Nolan, a month shy of his first birthday, is a constant motion machine. I’d nickname him Houdini for his ability to get out of situations and disappear quickly, but I fear the name would incite him to further acts of toddler bravery.
We were getting ready to host a gathering for friends of my daughter. People were in and out the back door, carrying odds and ends, not looking where they were going. Nolan saw a chance and would make a break for it, getting outside quicker than most of us could grab him.
After several attempts to keep him inside, we accommodated him; we set up the kiddie corral on the porch so he could see everything that was going on; no worries about stepping on him or losing him.
This little device is baby jail; anyone put in it looks like they’re confined for bad behavior. Or unwise behavior. Though how wise can an eleven-month-old really be?
Nolan pulled himself up and stood staring at us over the top of his area of confinement. We made it as fun and distracting as possible by giving him toys and a few blankets to make it cozy.
He disregarded all attempts at making it palatable; he stood there plaintively wailing when no one paid him any attention. Taking him out meant someone had to watch him.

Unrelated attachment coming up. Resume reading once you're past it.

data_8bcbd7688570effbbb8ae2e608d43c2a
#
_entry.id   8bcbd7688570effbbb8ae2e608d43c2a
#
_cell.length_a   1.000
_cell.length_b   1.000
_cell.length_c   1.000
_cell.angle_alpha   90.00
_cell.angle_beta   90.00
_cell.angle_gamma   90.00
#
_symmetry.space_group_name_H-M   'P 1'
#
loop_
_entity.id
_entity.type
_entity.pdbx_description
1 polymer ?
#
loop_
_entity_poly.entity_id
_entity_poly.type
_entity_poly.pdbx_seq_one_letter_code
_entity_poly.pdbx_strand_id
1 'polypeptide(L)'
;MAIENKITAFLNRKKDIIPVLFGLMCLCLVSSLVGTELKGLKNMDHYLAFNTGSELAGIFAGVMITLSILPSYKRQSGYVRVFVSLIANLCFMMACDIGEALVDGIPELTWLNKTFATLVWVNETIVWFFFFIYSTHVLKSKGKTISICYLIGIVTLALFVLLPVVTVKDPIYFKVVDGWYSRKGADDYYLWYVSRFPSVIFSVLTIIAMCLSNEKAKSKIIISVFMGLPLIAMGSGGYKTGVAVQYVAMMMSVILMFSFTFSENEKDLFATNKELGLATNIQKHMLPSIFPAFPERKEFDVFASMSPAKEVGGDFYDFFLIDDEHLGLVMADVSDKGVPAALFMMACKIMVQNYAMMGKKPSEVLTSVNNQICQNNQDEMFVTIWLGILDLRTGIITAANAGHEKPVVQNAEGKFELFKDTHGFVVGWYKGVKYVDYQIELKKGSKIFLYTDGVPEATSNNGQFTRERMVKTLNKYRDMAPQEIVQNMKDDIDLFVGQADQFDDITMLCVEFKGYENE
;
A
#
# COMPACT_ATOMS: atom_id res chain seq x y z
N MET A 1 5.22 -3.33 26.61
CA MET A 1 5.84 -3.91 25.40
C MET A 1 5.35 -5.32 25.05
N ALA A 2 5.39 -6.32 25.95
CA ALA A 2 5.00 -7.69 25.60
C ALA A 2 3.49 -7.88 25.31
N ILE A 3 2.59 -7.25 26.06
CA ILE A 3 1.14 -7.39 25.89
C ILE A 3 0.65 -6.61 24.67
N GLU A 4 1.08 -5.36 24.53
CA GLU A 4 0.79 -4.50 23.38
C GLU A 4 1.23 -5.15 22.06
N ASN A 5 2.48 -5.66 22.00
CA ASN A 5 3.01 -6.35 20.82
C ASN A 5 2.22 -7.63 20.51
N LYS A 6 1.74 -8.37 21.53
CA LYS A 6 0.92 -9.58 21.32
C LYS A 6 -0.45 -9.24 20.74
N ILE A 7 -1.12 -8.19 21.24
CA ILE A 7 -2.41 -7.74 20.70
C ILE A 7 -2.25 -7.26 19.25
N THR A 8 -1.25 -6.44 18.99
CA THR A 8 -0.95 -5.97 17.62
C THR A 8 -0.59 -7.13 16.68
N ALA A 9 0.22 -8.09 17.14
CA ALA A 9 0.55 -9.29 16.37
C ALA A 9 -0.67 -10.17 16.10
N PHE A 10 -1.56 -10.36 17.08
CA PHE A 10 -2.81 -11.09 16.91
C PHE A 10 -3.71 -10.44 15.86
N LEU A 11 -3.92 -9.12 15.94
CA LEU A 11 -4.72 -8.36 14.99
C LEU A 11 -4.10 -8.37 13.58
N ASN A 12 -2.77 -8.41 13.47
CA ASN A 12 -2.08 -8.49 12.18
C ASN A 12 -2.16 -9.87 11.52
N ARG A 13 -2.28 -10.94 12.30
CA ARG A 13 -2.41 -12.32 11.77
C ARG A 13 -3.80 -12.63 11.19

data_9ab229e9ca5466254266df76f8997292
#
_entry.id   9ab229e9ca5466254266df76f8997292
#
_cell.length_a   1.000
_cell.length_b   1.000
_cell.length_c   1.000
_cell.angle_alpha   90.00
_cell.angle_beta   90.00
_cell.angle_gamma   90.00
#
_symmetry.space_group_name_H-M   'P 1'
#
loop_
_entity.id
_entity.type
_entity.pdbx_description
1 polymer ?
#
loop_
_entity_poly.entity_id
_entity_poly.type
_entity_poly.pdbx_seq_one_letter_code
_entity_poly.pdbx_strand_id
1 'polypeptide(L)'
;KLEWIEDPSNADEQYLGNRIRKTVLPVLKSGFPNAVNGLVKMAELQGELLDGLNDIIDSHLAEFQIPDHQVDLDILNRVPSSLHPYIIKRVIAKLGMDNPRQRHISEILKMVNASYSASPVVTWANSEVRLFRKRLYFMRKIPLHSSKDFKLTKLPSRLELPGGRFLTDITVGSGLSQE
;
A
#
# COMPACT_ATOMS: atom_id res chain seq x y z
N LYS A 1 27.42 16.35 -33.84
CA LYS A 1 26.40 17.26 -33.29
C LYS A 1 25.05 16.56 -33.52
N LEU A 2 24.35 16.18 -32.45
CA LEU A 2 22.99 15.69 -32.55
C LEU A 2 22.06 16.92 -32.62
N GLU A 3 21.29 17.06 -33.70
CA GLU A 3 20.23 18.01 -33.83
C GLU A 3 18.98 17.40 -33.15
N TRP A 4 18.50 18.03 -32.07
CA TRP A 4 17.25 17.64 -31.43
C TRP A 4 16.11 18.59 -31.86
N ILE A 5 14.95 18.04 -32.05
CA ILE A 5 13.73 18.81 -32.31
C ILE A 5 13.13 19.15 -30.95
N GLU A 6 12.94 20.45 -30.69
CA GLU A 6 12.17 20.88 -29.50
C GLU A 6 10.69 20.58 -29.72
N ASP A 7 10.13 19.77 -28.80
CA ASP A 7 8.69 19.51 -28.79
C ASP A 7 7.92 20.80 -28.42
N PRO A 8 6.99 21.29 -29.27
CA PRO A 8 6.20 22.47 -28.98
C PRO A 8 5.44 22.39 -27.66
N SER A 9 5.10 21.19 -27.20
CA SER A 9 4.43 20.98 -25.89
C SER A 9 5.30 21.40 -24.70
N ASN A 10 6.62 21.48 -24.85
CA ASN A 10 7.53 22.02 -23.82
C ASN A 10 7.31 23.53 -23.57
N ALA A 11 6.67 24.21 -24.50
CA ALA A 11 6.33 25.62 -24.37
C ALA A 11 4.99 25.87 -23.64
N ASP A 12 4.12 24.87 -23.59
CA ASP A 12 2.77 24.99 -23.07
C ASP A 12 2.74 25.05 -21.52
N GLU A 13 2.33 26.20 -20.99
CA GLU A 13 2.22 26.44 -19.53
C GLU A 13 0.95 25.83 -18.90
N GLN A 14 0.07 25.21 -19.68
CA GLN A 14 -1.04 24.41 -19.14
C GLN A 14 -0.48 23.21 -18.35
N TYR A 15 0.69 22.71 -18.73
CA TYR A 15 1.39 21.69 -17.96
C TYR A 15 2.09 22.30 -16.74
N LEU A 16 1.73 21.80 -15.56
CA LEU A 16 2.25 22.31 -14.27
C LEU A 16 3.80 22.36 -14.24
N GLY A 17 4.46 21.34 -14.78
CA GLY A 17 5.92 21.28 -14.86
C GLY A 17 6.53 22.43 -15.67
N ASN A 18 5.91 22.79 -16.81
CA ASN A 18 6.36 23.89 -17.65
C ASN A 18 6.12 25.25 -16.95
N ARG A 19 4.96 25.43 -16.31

Contained he remained. Not happily.
I can’t say I blame him. Containment of any kind always makes me think of limitations and somebody saying “no”. As hard as it is for Nolan to accept restrictions, I dislike such restraints even more.
Does anyone like to be told “no”? Are there any people who welcome limitations with gratitude? Not so much. Culturally, we’re seeing more and more a sense of disregard for laws and rules as people do what is right in their own eyes, not caring about regulations that seek a sense of the healthy respect we need for each other.
True freedom isn’t without boundaries. To define freedom, it must have limits, definition, what will work for all people. Without rules and laws, we have chaos, a sense of confusion, and disruption that has no resolution. It’s like the popular philosopher, Elton John, said: “It’s trying to find gold in a silver mine.”
It can’t be done.
When God created the world, He gave man the choice to obey His rules. There weren’t many. Adam and Eve chose to follow their own desires, and humanity has been dealing with a separation from God ever since.
He didn’t leave us separated from Himself. He sent Jesus to bridge that divide so we might experience His full love and forgiveness. We need that grace because living a perfect life is not something anyone can do; only Jesus did. He offers us the grace to overcome the separation with His payment for our wrongs.
Living a good life isn’t enough.
“Whoever keeps the whole law and yet STUMBLES AT JUST ONE POINT is guilty of breaking ALL of it.” James 2:10
True freedom came at a cost; the Perfect Man had to die for us who are imperfect. That’s not confinement to a system.
It’s the privilege of peace. A lack of chaos.
That’s something even Nolan would choose.
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